Figure 5: Evaluation of PepGMV movement in BTH-treated plants. (A) Sonora Anaheim pepper plants treated with BTH were inoculated with a PepGMV-GFP construction (see Figure 2 for BTH treatments). Both inoculated and systemic tissues were observed using a fluorescence microscope to detect GFP. In the latter case, observations were performed at 5 and 10 DPI. The number of fluorescent, infected cells was reduced at higher BTH doses. (B) Inoculated leaf detachment experiments. The Inoculated leaf was detached from the plants at several time points after inoculation. If virus movement is efficient and can move out of the inoculated leaf, symptoms will develop. Control plants (no detachment) show the expected reduction of percentage of infected plants with higher concentration of BTH. Almost all 2X-3X BTH-treated plants with inoculated leaves detached did not develop symptoms, suggesting that BTH affects PepGMV movement from the inoculated leaf into the rest of the plant.

It has been previously reported that 48 h is sufficient for PepGMV to move inoculated plant. Detachment of the inoculated leaf 12, 24 or 36 hours after inoculation resulted in a dramatic reduction of the number of symptomatic plants (Garcia-Neria and Rivera-Bustamante, 2011). To verify the efficiency of virus movement in BTH-treated plants, PepGMV was inoculated in both BTH-treated and control plants, and the inoculated leaves were detached 48 or 72 hpi. Plants were then observed daily for symptom appearance. The results are summarized in Figure 5B. The percentage of infection was reduced as mentioned before in non-detached plants, however in plants detached at 48 and 72 hrs. an evident reduction was observed. These results suggest that virus movement was indeed altered in plants sprayed with BTH.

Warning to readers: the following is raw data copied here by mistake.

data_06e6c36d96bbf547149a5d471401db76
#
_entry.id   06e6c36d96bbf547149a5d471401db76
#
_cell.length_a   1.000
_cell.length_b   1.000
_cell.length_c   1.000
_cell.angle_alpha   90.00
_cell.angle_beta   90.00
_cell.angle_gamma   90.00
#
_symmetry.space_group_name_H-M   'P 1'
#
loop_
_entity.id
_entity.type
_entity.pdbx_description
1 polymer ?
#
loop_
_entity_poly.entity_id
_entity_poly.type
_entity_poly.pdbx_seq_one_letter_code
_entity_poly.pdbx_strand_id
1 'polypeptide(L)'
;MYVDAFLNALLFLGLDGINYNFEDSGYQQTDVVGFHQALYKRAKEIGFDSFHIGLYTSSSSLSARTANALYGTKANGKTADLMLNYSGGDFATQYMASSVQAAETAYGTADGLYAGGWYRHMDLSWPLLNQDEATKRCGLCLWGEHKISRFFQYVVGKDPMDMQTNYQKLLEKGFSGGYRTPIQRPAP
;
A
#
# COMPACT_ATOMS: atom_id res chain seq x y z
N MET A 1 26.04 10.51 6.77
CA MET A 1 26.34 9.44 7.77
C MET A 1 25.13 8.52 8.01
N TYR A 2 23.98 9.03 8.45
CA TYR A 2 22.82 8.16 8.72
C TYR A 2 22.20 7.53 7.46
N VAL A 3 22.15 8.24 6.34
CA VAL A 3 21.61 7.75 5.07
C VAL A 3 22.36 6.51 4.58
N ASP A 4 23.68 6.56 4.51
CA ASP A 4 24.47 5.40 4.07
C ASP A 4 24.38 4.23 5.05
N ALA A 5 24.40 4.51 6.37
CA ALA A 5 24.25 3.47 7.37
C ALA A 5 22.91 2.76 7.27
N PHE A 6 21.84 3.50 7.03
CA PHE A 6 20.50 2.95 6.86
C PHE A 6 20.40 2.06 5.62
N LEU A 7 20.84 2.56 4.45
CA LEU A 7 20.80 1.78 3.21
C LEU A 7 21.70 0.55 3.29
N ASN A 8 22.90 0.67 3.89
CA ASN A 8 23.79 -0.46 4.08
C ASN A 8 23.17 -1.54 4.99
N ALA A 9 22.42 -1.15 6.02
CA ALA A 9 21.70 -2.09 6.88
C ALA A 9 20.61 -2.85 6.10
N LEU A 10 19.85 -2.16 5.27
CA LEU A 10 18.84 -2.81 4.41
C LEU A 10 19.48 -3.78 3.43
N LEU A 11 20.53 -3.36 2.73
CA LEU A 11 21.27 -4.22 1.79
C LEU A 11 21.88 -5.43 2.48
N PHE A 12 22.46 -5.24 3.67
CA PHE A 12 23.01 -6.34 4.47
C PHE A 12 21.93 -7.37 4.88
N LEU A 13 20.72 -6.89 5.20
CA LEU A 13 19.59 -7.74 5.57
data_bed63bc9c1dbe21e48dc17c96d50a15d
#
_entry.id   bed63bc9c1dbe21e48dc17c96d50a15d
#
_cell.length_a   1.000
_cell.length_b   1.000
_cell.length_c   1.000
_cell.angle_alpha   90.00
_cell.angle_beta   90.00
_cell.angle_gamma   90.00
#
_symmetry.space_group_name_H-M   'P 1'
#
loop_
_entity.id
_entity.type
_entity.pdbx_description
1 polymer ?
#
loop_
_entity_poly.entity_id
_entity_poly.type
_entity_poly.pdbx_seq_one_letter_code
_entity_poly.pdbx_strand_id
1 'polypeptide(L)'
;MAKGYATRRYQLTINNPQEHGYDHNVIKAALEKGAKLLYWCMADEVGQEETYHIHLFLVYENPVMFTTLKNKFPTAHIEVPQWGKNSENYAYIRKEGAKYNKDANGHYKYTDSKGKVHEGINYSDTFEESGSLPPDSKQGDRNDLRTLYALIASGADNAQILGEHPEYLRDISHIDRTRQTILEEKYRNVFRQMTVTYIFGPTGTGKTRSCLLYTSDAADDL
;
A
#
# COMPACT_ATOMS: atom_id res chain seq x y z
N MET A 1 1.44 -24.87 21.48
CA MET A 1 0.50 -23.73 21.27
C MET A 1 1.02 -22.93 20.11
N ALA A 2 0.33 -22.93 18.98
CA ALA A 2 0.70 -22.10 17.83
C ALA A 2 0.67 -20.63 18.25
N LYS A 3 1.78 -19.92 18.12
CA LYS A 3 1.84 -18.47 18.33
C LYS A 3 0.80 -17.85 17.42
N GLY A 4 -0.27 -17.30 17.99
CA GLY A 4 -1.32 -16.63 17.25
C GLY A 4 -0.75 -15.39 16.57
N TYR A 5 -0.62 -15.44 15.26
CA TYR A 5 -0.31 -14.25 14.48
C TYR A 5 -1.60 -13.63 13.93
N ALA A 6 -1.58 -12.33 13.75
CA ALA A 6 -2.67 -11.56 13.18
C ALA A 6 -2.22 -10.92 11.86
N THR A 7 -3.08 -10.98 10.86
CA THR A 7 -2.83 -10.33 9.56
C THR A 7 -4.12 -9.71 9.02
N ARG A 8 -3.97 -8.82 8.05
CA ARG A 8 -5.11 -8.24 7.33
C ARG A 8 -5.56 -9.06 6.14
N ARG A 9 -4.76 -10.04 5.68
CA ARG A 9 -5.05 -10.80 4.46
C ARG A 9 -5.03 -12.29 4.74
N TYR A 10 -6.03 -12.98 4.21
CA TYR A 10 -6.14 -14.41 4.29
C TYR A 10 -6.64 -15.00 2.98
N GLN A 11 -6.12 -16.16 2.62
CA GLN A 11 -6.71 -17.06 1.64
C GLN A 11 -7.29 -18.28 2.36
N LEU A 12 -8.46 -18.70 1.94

Productivity of BTH-treated plants is not affected.

The atypical phenotype observed in BTH-treated plants, especially when evaluated a few days after application, raised some concern about the feasibility of using BTH for commercial purposes. Therefore, we carried out experiments to compare the productivity of BTH-treated plants with the equivalent untreated controls. Several parameters were verified. The first parameter evaluated was the size of the plant, since it was one of the first obvious differences noticed a few days after BTH treatment (Figure 6A). Other parameters were related to pepper productivity; the number and size of the pepper fruits (Figure 6B and C) and quality; pungency and vitamin C content. Twenty pepper plants were grown in large containers, required for long-term studies. Half of the population was treated with BTH and then evaluated every week in terms of plant size, number of flowers and number and size of fruits. Vitamin C and pungency were evaluated in fruits collected at 45, 75 and 120 days. The experiments were carried out with two varieties (Sonora Anaheim and Serrano Tampiqueño 74) to discount variety-specific effects.

 
Figure 6: Effect of BTH on pepper productivity. (A) The height of BTH-treated and control pepper plants was evaluated up to 120 days after application (3X treatment). Untreated plants initially reached a higher size, however around 100 dpa the size of both groups was practically the same. (B and C) The effect on productivity was evaluated by comparing the number and size of pepper fruits from both groups of plants. Groups of 10 plants each were used in these experiments and two pepper cultivars, Sonora Anaheim and Serrano Tampiqueño 74, were used in independent repetitions.